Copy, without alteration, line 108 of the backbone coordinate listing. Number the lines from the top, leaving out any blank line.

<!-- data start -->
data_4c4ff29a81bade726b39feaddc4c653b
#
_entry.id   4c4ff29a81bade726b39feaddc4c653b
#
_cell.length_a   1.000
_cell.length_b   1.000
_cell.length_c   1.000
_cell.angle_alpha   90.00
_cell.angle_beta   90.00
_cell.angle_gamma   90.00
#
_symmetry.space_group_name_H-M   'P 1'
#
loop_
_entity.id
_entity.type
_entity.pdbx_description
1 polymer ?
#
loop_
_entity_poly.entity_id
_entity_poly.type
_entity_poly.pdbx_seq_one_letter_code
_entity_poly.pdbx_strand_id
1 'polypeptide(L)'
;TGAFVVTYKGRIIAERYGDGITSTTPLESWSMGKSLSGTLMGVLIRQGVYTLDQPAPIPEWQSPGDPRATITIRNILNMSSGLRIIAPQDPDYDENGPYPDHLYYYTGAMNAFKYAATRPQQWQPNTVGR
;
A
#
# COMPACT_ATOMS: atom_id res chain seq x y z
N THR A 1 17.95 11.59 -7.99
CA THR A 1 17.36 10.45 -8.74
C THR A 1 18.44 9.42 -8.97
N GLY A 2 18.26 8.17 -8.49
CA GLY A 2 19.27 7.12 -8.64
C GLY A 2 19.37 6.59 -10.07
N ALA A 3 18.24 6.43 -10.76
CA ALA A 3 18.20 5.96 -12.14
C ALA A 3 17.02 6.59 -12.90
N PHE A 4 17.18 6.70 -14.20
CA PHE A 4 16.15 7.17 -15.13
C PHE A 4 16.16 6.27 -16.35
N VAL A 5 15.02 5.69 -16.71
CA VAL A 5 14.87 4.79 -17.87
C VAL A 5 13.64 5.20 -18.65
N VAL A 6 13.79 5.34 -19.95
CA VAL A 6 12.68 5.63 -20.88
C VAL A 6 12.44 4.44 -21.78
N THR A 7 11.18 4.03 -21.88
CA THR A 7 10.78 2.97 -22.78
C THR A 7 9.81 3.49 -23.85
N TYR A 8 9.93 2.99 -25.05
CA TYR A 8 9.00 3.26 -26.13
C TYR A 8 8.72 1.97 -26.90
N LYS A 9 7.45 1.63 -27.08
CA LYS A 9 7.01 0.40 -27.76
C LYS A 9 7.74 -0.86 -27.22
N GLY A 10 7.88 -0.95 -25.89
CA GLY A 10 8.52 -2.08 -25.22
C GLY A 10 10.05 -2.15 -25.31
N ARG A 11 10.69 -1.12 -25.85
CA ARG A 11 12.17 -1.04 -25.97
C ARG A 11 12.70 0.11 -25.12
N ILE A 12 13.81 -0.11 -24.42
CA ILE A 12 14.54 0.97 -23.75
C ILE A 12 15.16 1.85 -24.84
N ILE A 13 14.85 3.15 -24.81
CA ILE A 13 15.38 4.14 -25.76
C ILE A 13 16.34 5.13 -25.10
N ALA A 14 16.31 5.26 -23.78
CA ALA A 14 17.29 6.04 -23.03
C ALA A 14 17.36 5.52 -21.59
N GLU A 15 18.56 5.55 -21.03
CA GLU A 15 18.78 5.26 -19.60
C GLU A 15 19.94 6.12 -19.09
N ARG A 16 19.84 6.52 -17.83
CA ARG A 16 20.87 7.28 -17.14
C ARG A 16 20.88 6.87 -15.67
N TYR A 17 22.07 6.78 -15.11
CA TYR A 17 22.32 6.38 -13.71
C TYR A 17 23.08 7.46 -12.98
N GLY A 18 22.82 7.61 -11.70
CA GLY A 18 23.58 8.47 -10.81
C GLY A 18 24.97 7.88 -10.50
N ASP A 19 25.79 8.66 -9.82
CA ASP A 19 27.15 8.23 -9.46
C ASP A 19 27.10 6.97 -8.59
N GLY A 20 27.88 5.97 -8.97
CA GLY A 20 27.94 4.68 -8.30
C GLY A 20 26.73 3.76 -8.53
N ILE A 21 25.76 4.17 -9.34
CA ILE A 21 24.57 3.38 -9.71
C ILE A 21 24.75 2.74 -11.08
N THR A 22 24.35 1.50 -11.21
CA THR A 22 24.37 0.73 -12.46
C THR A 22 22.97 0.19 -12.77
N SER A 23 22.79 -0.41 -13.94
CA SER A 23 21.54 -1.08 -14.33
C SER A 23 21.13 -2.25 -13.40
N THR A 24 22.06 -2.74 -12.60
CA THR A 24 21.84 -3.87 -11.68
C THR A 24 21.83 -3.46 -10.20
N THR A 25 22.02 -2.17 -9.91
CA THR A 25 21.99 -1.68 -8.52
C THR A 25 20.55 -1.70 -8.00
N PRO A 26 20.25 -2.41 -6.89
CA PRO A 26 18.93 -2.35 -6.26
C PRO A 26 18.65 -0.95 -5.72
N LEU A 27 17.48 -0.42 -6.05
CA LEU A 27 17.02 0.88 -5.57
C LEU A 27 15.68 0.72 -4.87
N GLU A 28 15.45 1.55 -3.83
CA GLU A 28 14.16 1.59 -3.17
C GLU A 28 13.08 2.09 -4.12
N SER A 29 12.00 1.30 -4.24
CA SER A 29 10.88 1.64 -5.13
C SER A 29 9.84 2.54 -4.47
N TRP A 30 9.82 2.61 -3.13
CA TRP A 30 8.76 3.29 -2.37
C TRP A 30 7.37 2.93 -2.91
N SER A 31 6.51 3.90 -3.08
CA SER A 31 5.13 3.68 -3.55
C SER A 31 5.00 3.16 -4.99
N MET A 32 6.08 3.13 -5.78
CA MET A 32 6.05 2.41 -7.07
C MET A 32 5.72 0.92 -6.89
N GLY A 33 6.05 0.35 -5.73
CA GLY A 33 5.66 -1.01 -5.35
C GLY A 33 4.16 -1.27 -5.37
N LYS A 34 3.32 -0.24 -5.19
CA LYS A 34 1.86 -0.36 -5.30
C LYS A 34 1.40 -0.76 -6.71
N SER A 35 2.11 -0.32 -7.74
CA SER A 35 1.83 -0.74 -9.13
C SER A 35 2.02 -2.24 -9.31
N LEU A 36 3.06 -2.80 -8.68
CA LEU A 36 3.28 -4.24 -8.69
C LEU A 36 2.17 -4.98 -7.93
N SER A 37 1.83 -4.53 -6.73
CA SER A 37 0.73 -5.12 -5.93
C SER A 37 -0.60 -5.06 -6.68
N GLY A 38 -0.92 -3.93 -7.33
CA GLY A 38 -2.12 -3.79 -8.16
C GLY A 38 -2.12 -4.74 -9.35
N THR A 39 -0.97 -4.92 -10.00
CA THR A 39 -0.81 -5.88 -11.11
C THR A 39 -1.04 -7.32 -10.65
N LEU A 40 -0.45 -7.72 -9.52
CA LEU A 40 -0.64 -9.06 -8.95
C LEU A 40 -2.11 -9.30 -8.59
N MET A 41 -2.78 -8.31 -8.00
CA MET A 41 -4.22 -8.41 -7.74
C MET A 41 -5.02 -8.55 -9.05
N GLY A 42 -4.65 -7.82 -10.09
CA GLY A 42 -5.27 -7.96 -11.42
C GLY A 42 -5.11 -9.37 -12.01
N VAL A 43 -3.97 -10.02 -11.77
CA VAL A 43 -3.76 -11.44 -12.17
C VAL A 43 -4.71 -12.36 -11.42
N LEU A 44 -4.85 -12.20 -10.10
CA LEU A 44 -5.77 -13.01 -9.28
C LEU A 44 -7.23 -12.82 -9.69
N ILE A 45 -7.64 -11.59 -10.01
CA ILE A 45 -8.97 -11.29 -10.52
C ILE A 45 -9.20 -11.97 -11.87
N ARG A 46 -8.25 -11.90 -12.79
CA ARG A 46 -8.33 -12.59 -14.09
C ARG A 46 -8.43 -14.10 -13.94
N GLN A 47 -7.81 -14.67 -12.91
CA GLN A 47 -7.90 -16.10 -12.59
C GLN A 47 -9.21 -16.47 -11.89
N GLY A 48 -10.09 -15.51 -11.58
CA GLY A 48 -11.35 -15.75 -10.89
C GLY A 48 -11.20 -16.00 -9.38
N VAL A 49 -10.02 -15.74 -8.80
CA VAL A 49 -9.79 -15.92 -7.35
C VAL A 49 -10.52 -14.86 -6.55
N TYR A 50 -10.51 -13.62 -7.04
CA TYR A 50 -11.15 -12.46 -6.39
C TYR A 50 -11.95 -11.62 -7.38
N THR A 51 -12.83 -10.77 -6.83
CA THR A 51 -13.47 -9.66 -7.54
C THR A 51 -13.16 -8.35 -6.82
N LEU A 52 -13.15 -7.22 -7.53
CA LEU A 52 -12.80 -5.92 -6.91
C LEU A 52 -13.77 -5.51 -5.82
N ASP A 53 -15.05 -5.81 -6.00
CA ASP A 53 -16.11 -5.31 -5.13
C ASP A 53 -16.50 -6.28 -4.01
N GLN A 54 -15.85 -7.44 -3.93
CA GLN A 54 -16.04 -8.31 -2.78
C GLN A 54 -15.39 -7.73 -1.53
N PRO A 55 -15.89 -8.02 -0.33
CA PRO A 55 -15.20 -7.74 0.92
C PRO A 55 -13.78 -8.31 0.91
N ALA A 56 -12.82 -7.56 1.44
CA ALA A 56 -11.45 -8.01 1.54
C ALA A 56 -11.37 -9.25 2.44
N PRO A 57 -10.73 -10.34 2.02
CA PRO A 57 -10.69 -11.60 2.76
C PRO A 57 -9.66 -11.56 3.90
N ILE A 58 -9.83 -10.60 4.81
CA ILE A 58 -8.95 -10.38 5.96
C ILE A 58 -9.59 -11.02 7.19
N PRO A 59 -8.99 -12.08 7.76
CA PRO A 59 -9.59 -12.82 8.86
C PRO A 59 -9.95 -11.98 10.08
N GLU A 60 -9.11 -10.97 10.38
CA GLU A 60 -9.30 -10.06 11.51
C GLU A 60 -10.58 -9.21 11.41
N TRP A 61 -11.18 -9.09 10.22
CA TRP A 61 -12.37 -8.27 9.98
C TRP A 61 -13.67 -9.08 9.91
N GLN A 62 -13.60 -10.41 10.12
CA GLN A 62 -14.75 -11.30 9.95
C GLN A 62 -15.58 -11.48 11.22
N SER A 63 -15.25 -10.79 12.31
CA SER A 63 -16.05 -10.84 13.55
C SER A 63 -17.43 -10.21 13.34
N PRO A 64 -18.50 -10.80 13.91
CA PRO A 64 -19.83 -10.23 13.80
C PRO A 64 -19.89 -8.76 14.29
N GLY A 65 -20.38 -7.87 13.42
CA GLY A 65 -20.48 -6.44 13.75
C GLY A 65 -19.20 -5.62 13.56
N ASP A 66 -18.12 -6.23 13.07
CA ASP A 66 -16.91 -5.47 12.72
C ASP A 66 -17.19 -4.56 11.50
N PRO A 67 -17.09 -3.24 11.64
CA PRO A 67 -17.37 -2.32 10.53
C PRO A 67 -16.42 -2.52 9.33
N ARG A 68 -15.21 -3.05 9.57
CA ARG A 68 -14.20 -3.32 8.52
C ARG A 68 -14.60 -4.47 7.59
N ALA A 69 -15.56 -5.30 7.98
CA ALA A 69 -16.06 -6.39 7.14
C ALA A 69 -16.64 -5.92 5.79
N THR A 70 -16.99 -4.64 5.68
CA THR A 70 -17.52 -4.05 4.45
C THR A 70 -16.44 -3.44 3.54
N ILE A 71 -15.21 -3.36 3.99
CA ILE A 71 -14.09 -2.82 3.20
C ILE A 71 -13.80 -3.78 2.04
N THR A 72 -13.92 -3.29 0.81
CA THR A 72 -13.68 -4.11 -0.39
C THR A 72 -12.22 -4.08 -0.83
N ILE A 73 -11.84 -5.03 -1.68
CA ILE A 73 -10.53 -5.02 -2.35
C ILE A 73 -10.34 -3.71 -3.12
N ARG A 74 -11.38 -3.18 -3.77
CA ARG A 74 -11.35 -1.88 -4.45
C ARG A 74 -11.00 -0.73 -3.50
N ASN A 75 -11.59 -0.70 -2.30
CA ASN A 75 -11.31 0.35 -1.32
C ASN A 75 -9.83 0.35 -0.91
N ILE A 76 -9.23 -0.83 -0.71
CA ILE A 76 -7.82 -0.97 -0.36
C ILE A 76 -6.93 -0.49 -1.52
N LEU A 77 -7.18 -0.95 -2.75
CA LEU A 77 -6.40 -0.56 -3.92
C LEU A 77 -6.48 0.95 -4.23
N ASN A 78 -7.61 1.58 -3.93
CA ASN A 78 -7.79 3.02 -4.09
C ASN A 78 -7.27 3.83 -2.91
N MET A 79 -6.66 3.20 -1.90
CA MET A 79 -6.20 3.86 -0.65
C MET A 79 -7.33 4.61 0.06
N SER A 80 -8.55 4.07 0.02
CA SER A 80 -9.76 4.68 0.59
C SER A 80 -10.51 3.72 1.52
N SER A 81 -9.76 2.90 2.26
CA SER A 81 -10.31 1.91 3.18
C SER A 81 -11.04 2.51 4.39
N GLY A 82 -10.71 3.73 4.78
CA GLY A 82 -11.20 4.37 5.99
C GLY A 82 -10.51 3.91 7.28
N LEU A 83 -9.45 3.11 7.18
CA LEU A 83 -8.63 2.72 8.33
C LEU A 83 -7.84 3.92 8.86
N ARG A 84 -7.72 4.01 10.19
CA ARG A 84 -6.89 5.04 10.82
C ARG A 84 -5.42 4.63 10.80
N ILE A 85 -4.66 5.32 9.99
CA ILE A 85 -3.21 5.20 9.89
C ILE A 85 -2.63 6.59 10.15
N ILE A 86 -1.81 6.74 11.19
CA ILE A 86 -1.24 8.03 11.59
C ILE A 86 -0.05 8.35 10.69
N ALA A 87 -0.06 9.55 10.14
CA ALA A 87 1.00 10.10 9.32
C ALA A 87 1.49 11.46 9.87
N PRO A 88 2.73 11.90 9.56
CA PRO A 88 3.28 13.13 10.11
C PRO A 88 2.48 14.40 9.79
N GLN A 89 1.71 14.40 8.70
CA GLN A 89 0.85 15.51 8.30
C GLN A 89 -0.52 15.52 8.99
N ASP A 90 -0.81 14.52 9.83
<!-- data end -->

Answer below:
C PRO A 26 18.65 -0.95 -5.72